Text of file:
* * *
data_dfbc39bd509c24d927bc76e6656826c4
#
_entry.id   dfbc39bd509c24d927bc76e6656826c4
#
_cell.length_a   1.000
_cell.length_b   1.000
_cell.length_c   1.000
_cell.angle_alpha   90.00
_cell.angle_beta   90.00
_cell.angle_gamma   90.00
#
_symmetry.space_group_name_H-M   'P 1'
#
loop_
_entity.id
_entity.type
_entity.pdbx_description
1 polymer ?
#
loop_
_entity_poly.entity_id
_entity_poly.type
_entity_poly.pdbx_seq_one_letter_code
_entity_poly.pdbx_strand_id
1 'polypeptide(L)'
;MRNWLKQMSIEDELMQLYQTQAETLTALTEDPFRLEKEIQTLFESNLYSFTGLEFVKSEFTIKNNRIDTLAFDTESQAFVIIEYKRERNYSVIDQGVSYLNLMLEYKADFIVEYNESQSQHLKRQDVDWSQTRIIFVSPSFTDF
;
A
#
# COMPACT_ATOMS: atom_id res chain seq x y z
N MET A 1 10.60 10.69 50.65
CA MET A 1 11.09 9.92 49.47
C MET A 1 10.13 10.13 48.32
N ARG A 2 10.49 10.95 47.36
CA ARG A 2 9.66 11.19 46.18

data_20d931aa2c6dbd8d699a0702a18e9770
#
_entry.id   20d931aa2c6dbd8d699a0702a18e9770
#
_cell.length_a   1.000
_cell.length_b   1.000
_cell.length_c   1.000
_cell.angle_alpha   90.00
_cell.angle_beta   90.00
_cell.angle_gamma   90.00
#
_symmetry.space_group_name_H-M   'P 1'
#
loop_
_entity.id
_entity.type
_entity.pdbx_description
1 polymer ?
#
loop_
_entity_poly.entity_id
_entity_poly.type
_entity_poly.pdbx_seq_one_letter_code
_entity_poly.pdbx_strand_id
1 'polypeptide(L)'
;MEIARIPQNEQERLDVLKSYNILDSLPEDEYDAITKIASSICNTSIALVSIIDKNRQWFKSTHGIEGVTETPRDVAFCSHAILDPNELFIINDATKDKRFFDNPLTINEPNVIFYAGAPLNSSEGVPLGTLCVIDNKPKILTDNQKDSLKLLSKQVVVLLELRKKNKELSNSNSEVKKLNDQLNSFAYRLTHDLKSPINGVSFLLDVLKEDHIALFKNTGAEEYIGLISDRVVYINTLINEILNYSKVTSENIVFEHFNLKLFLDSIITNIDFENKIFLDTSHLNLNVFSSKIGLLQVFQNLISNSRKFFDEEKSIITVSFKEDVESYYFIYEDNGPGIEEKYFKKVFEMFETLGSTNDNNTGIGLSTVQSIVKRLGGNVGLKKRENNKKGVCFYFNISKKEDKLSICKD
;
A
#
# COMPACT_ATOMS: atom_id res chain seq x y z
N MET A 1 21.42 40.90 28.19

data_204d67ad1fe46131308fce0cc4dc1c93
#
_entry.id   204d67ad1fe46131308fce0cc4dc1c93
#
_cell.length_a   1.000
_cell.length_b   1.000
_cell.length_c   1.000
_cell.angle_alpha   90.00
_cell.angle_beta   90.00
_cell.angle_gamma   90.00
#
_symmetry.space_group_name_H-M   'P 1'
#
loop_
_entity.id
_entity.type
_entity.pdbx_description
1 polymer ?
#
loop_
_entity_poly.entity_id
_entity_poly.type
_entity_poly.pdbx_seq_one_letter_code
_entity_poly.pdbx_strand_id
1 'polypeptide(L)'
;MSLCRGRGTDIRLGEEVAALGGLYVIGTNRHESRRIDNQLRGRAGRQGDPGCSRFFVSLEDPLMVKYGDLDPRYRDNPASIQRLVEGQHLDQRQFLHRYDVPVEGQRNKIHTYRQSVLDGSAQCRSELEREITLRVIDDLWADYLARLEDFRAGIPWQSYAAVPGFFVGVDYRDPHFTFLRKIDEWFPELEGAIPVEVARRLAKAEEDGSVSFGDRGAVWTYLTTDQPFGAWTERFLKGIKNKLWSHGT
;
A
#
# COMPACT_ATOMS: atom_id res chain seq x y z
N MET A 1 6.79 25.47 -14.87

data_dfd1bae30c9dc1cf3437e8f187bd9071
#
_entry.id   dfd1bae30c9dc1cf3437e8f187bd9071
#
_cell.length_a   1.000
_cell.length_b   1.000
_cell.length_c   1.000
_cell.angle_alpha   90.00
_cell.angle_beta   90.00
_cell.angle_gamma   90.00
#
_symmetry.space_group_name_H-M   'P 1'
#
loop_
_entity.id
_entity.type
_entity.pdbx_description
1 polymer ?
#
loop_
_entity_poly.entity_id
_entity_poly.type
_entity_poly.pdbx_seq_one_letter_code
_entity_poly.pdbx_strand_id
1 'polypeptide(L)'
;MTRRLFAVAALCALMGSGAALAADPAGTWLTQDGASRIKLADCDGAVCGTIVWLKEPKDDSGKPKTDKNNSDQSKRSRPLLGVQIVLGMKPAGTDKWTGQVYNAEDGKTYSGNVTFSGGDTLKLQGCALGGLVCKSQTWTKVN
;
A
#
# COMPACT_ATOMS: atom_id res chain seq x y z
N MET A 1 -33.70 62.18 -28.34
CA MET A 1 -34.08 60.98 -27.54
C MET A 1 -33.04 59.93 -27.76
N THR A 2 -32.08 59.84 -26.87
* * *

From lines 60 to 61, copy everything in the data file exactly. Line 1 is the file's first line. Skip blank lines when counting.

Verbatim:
1 'polypeptide(L)'
;MEIARIPQNEQERLDVLKSYNILDSLPEDEYDAITKIASSICNTSIALVSIIDKNRQWFKSTHGIEGVTETPRDVAFCSHAILDPNELFIINDATKDKRFFDNPLTINEPNVIFYAGAPLNSSEGVPLGTLCVIDNKPKILTDNQKDSLKLLSKQVVVLLELRKKNKELSNSNSEVKKLNDQLNSFAYRLTHDLKSPINGVSFLLDVLKEDHIALFKNTGAEEYIGLISDRVVYINTLINEILNYSKVTSENIVFEHFNLKLFLDSIITNIDFENKIFLDTSHLNLNVFSSKIGLLQVFQNLISNSRKFFDEEKSIITVSFKEDVESYYFIYEDNGPGIEEKYFKKVFEMFETLGSTNDNNTGIGLSTVQSIVKRLGGNVGLKKRENNKKGVCFYFNISKKEDKLSICKD